Sufficency and Politics
Sufficiency is one of the three pillars of sustainable development. In this project, we ask ourselves where measures are most necessary and effective, how they could be designed and what the chances of political implementation are.
- Lead school Business School
- Institute Institute for Public Sector Transformation
- Research unit Digital Democracy
- Funding organisation Others
- Duration (planned) 01.04.2022 - 31.03.2024
- Project management Prof. Dr. Matthias Stürmer
- Head of project Flurina Wäspi
Dr. Daniel Schwarz Badertscher
- Keywords Sustainability, SDGs, Politics, Participation
The fact that we - as a global community - are facing massive challenges, especially with regard to the rapidly advancing climate change, but also in other areas such as the increasing consumption of resources or the decreasing biodiversity, is scientifically undisputed and is generally also widely accepted in politics. Thus, the international community is repeatedly considering how global warming could be stopped or at least slowed down. Within this framework, Switzerland, for example, has also committed itself to the implementation of the 2030 Agenda and the associated Sustainable Development Goals (SDGs). The promotion of a sufficiency lifestyle is central to overall sustainable development. However, measures with a "renunciation character", which aim to change behavior or even involve additional costs, have a difficult time and are highly unpopular with politicians, not least for electoral reasons. In order to make progress in this area, the following questions arise: In which areas would sufficiency measures be particularly necessary and effective? How should they be designed and what are the chances of their political implementation?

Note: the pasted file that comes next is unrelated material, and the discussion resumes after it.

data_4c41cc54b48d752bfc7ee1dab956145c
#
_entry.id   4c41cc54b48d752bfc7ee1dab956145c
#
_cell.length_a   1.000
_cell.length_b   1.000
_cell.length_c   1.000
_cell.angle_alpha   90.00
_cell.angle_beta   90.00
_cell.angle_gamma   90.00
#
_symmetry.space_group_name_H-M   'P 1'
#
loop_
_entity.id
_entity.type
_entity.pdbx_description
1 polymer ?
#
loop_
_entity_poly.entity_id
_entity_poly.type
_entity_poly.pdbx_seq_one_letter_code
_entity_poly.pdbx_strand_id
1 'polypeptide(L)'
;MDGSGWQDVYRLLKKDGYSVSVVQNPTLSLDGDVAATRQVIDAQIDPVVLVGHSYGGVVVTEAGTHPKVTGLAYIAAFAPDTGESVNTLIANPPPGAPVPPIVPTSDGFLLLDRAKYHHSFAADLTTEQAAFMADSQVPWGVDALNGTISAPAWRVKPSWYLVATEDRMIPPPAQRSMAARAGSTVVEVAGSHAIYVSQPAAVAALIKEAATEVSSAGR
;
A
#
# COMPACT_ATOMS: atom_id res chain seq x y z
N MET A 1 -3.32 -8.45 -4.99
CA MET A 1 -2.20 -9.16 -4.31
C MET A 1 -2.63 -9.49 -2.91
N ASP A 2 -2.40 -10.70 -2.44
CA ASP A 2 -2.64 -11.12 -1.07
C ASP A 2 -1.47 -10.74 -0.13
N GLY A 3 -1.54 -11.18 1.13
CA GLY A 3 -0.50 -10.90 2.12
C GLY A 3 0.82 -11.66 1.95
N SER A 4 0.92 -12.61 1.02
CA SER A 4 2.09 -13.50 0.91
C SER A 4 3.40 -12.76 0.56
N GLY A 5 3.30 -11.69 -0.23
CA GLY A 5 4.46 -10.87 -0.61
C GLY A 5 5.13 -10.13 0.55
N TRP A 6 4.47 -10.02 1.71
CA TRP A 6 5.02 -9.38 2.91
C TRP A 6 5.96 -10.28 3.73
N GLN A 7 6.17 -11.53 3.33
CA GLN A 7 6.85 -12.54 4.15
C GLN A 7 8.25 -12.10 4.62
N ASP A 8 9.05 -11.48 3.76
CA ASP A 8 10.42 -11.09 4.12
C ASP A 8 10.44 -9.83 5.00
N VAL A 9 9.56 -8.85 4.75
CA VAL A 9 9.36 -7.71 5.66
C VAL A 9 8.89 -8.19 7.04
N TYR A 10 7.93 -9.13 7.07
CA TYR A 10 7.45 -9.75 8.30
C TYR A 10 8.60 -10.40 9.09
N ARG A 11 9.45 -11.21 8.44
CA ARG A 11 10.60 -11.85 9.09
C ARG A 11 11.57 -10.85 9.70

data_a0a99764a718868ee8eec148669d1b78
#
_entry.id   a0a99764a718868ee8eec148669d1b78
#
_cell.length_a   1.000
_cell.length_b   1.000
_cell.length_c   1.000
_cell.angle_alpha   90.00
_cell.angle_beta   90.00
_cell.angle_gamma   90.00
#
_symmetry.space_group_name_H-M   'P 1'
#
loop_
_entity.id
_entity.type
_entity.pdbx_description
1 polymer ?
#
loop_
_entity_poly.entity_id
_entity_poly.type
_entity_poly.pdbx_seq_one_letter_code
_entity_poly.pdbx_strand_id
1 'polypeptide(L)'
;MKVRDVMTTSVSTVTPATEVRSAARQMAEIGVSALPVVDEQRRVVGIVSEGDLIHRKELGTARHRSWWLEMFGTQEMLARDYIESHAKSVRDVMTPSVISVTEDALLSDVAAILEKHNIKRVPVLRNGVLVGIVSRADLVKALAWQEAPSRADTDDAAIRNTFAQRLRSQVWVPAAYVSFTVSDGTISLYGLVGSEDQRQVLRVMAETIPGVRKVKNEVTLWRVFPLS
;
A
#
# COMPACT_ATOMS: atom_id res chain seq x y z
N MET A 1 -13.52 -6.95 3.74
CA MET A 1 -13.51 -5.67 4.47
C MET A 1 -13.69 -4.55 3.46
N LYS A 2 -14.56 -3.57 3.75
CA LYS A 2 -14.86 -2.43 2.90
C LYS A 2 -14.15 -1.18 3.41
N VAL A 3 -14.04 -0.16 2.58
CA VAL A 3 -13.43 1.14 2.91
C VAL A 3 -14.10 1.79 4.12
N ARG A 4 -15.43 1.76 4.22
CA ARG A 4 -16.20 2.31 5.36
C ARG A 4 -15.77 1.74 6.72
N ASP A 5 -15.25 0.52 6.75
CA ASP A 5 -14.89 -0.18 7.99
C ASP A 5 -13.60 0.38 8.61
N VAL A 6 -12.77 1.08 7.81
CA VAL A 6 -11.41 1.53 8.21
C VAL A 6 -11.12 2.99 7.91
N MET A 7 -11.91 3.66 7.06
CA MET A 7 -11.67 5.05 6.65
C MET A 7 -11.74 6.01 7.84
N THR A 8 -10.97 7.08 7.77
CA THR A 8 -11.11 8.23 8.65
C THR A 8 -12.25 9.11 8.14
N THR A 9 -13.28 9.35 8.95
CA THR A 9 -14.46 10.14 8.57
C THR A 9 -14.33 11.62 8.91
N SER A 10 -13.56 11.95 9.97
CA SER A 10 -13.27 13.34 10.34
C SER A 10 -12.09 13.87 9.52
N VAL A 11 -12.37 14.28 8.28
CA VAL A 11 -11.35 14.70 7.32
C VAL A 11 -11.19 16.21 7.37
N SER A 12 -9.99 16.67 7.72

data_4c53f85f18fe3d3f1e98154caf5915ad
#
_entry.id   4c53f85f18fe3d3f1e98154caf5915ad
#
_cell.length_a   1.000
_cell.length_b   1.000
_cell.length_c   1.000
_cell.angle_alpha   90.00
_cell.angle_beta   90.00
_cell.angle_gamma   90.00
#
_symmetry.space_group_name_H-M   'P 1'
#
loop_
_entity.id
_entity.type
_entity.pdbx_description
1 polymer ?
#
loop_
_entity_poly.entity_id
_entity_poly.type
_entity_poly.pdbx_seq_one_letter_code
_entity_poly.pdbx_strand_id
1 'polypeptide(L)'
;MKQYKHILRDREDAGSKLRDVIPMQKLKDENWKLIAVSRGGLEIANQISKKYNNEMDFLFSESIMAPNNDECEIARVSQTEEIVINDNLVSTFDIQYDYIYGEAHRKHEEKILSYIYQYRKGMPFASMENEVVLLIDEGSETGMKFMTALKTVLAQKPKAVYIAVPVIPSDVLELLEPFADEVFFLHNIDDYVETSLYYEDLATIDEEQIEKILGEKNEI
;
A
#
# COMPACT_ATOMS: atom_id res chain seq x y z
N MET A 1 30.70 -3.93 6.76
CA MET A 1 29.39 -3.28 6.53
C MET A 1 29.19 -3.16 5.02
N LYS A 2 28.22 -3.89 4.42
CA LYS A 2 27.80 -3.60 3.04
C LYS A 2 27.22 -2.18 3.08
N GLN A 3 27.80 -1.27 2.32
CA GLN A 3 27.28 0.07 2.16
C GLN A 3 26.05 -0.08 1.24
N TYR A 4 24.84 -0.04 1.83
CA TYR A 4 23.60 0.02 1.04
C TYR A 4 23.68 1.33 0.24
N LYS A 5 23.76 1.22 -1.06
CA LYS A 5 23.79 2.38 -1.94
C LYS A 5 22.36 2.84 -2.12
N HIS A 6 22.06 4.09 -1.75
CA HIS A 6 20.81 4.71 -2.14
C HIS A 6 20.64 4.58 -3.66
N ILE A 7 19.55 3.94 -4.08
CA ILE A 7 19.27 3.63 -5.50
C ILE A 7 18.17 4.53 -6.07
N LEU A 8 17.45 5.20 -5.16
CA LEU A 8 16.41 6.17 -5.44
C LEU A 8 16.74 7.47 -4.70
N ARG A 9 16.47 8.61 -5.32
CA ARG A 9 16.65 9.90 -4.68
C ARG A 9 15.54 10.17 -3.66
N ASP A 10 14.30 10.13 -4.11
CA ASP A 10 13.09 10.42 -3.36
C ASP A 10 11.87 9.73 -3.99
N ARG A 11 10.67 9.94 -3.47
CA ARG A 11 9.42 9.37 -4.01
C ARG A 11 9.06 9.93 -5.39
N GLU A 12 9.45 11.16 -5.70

Course of action
In order to answer these questions, a three-stage research procedure with four modules and a mix of methods is planned. Firstly, experts will be consulted to identify where the most urgent need for sufficiency measures implemented by society as a whole exists from an ecological point of view and in terms of effectiveness, and how these should be designed. This qualitatively elaborated catalogue of measures is then examined in a comprehensive analysis with regard to the political chances of realisation. In addition to central political actors such as the political parties or interest groups, the citizens themselves are also included in the project. For the comprehensive quantitative analysis of the political support for the proposed sufficiency measures, a series of online surveys is planned. In this way, the project aims to create the basis for transforming a pure discourse of sufficiency into a more productive and constructive form and to provide a differentiated assessment of which measures would actually be accepted and supported by citizens so that they can be incorporated into the political processes.